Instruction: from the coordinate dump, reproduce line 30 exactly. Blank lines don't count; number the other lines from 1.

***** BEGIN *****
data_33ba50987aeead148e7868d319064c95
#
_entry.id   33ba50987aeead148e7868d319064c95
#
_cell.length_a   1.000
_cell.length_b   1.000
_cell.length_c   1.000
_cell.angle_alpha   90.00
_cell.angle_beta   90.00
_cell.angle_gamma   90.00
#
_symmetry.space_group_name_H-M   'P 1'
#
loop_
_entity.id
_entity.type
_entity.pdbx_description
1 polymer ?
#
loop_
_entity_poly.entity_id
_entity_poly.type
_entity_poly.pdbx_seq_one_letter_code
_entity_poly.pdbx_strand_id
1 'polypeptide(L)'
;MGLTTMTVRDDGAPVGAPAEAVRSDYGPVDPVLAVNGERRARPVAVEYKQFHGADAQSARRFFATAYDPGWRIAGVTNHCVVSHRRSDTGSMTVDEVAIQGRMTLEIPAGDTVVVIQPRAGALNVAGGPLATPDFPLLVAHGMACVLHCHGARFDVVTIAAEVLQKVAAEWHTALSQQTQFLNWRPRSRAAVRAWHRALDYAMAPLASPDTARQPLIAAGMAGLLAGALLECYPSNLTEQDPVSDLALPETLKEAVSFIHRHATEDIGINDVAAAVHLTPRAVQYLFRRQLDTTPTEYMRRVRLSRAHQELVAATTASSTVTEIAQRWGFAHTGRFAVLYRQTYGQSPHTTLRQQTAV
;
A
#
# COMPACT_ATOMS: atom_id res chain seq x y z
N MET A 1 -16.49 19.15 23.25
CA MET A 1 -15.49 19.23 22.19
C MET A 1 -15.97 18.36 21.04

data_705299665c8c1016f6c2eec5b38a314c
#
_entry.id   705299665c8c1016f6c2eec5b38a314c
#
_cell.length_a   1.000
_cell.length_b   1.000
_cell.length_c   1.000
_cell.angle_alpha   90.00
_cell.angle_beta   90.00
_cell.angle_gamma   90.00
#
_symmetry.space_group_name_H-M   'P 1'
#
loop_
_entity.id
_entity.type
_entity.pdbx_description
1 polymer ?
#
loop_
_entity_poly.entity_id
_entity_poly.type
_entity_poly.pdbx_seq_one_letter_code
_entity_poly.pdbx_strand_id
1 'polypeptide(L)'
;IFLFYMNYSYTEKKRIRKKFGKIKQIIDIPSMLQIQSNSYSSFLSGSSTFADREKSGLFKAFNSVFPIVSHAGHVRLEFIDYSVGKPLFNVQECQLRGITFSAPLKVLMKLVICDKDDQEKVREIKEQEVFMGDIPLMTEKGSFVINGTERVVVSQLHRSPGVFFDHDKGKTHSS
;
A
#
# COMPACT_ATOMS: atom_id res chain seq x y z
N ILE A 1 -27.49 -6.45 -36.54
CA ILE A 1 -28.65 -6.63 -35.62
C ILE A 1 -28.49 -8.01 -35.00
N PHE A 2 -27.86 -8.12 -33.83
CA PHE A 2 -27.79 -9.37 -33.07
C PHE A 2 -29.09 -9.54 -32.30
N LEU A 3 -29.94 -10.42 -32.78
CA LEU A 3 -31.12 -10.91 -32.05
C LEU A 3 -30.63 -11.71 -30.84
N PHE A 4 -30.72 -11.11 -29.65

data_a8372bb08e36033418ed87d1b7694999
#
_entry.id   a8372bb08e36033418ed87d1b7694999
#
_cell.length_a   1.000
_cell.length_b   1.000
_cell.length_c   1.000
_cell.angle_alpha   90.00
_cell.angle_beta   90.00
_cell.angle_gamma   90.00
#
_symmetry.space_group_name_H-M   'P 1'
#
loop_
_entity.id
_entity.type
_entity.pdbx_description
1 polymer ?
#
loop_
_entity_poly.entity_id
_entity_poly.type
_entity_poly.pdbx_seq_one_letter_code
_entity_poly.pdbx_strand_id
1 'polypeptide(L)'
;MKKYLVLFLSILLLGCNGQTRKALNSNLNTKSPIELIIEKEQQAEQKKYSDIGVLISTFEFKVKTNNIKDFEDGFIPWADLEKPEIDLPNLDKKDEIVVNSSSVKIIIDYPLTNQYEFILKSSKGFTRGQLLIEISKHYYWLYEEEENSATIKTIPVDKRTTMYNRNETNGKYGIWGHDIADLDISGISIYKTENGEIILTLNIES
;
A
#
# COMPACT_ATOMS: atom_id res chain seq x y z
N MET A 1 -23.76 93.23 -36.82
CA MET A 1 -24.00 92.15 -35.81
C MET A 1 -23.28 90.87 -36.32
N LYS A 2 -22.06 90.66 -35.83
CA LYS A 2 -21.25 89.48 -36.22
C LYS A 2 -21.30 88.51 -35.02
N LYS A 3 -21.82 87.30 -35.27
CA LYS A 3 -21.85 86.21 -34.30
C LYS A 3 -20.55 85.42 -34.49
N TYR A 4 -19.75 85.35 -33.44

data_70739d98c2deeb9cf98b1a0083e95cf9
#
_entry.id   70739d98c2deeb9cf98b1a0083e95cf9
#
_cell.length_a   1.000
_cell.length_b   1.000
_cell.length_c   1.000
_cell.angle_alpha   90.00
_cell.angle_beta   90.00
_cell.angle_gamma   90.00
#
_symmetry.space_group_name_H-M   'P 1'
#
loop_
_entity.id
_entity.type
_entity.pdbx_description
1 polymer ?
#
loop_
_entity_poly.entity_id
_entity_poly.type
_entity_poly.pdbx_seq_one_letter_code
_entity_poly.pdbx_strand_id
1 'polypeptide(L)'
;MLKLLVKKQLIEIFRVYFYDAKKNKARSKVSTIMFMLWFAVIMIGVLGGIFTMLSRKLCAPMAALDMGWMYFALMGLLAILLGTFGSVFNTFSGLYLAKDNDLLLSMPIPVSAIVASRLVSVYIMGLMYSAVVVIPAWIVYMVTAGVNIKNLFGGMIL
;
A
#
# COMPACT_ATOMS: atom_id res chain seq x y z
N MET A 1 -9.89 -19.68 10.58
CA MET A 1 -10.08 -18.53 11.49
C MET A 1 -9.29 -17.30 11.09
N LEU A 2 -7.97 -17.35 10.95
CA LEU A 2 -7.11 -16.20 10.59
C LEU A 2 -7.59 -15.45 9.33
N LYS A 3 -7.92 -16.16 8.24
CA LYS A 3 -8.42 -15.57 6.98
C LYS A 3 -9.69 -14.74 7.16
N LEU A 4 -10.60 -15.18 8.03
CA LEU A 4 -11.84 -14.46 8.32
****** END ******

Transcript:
# COMPACT_ATOMS: atom_id res chain seq x y z